Where to Find or Place an E-Commerce Site’s Value Proposition
Even if your company has not adopted a formal, CEO-approved and codified unique value proposition, there may be some semblance of one on your site.
Marketers tend to think in terms of expressing value to the consumer, so if yours is an established concern, your website is likely to speak to fulfilling your customers’ needs.
Rather than waiting until you can rally support to start a UVP definition project and then get the job done and the final product accepted, there’s no time like the present to audit your site for how well it’s presenting your existing value proposition.
Here are the places to check, and maybe add or rewrite some copy. They’re the same points you’d adapt a newly minted UVP to:
- E-commerce site headlines should name the product and, if possible, the problem it solves. Images can do more of the heavy lifting for tangible products than for SaaS and other services.
- Headlines for SaaS sites should identify the first problem the software solves or whatever it does best.
- Sites for services need headlines that stress how easy they make the user’s life, or how they save time or money.
Below, Nordstrom says and shows that they can help men dress well this spring.
- Sub-heads should expound upon the value expressed in the headline, or state an additional problem resolution your product or service provides.
- E-commerces sites might use a product blurb or a short description in a sub-head.
- A SaaS site or a service might run a product testimonial as a sub-head if they have one from an instantly recognized and highly regarded company / client.
Landing Page Descriptive Copy
- In addition to describing what you are selling, the landing page must explain its value to the buyer. Most probably, any sales language your site uses will already be reflected in landing pages’ main body copy.
Call to Action
- Instead of some form of “Buy Now,” have your CTAs call for customers to solve their problems now. Think in terms of a customer gaining not spending.
- SaaS sites should focus on clarity in the terms of signups and “trial periods.” The difference between 7 and 14 days can have a huge impact sometimes and none at all other times. Test it! What about the perceived value of 7 days vs. 1 week? That’s worth testing, too.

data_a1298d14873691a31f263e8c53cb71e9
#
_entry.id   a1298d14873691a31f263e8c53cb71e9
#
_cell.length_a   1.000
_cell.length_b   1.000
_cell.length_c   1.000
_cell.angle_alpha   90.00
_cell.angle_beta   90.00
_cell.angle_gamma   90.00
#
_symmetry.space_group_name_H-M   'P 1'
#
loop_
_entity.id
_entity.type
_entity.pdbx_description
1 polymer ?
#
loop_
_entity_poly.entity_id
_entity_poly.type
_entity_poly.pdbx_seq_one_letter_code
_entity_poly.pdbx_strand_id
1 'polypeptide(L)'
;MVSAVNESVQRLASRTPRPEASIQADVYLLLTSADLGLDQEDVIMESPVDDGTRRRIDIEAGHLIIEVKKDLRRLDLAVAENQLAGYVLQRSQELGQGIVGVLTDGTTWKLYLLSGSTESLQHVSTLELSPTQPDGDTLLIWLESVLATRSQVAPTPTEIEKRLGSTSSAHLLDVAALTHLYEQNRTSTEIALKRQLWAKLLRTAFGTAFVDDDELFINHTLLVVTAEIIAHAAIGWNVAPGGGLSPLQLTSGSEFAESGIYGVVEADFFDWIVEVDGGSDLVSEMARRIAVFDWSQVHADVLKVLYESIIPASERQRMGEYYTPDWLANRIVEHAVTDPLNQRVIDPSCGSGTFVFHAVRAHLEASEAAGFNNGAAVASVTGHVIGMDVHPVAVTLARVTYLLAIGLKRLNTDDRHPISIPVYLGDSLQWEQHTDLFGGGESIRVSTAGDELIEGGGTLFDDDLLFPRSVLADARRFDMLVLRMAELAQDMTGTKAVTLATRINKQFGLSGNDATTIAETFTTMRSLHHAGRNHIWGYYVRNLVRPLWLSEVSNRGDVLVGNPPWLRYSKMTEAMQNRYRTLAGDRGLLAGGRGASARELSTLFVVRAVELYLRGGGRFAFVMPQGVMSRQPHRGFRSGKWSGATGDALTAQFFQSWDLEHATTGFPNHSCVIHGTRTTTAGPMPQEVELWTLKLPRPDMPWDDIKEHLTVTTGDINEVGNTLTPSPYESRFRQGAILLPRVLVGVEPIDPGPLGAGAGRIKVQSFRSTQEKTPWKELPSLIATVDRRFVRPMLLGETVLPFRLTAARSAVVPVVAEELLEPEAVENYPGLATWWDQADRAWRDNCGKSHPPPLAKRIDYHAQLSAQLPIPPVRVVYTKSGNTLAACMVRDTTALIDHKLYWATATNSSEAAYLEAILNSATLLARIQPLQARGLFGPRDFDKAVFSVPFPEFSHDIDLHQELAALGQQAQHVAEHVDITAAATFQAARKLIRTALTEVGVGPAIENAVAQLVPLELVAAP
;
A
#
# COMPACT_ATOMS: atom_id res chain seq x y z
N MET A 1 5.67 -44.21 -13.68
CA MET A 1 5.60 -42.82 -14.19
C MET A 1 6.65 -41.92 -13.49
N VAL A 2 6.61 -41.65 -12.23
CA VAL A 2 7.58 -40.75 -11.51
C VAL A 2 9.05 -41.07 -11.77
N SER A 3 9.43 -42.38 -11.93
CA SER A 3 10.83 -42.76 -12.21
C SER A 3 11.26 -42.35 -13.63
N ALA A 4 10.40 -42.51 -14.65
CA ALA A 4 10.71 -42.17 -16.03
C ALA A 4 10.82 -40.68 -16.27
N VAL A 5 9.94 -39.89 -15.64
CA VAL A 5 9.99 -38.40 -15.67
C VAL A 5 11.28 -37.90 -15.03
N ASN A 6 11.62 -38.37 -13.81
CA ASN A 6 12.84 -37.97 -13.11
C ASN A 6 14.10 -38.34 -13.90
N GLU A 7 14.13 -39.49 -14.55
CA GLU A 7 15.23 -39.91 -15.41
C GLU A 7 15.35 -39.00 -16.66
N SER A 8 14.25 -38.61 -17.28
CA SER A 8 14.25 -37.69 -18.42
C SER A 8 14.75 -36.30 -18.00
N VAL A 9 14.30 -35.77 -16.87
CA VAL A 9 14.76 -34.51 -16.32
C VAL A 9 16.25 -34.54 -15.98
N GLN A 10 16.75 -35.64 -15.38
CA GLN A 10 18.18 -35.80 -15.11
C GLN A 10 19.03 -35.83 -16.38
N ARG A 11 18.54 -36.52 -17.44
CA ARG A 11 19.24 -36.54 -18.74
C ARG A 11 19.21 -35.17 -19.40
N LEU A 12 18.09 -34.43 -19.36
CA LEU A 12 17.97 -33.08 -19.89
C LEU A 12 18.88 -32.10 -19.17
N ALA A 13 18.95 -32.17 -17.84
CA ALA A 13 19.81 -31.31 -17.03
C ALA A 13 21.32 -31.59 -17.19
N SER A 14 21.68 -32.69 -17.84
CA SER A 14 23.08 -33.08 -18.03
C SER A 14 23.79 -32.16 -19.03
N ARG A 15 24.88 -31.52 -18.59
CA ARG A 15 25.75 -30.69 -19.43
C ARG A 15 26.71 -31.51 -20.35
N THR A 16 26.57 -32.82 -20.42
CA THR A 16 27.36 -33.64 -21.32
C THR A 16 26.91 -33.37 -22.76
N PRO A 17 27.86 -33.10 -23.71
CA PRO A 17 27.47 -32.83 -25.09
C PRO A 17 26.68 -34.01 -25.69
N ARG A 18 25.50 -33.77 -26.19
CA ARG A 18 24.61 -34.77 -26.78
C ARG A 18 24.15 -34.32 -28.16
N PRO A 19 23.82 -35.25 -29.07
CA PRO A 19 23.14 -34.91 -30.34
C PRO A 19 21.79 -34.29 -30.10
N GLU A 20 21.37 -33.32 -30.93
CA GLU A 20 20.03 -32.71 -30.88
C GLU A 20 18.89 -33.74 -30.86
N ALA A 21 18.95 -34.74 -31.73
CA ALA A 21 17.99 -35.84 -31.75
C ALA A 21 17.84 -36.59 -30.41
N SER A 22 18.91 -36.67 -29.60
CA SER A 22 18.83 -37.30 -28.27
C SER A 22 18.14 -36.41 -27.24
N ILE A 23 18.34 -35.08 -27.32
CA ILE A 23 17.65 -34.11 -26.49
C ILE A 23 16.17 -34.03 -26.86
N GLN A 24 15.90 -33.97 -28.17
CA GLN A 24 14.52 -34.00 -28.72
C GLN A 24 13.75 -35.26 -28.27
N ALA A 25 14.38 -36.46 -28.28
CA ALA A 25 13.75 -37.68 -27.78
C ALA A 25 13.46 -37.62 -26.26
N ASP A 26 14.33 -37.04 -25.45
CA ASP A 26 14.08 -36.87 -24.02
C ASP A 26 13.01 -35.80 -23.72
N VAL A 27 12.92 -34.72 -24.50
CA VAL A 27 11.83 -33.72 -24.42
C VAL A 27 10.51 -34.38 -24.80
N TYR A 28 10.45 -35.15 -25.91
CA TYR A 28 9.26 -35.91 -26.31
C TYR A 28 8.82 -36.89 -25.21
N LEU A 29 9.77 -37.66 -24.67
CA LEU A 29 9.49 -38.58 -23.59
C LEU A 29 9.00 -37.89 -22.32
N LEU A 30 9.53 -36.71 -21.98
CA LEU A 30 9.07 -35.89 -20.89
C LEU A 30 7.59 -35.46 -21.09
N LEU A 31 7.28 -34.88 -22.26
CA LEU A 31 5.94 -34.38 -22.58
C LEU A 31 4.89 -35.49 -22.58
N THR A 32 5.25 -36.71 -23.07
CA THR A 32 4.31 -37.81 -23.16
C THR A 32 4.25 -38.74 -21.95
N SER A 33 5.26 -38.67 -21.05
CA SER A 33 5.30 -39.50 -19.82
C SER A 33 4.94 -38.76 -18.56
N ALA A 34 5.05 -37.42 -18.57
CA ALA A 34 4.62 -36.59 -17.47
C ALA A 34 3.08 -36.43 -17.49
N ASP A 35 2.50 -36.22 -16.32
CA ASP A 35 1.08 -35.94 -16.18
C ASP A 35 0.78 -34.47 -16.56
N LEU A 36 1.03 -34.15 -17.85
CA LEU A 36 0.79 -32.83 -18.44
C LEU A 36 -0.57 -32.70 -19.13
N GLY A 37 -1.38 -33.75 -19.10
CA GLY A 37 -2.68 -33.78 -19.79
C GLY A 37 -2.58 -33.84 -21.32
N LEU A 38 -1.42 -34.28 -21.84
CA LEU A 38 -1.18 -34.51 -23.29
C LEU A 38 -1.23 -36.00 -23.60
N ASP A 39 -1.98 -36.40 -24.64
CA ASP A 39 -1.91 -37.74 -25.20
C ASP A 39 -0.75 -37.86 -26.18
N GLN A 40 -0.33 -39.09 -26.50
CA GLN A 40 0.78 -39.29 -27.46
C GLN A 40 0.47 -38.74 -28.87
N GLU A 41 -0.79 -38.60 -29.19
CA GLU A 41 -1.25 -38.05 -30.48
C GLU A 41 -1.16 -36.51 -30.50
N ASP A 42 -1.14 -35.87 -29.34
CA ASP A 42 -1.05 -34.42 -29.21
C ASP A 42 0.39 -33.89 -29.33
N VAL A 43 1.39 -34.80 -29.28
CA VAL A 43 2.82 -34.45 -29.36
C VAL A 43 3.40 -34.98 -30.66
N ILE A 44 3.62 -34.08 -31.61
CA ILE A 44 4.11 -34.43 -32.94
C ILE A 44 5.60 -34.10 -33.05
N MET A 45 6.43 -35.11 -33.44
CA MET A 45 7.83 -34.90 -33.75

- Prices should be clear, but will look better (i.e., provide more value) if they are:
- Sale prices
- Discounted / BOGO
- Exclusive to orders from this website
- Exclusive to returning / frequent customers
- Available for a limited time only.
Dick’s shows clearly that this first baseman’s mitt is a deal at a third off and that it qualifies for free shipping.
Shipping and Handling Charges / Delivery
- All extra charges should be clearly explained as soon as possible in the purchase process.
- You can’t beat free shipping, and it’s everywhere.
- Options for lower fees (for slower delivery) will be appreciated.
- E-commerce sites that offer free delivery for spending a certain amount may see customers buy more to qualify.
- Advise customers at the top of the checkout procedure about any items that can’t be shipped promptly, and provide the most accurate availability date possible. Offer to hold one just for them.
- For products that are out of stock, remind customers that the problem is that so many satisfied customers have bought them. Validate their purchase decision!
- Anything you can offer a customer for their inconvenience, from the smallest discount to a company t-shirt or cap (which is free marketing if worn), is added value.
- When you thank your customers, add that you value their patronage and/or their trust in you.
- Ask for a rating or testimonial about shopping with you, a sign that you value their opinion.
- Offer similar purchases, as in “Customers who bought X also bought …”
- Offer — as an option — to update customers via email about new products, sales, specials, etc.
A unique value proposition is more than a neatly crafted statement that you put on a landing page for the world to admire. It is a foundational tool for conversion optimization that should be put to use again and again throughout any website.
If you can’t already state the value you offer visitors to your website, it is worth the blood, sweat and tears that will go into identifying your UVP. Explaining it on your landing pages and throughout the conversion funnel will reinforce your product’s relevance to site users’ needs and motivate them to buy from you.
Learn more from our series about the Conversion Triangle — how to use relevance, motivation and the value proposition to boost conversions, and how to eliminate conversion-killing friction and anxiety.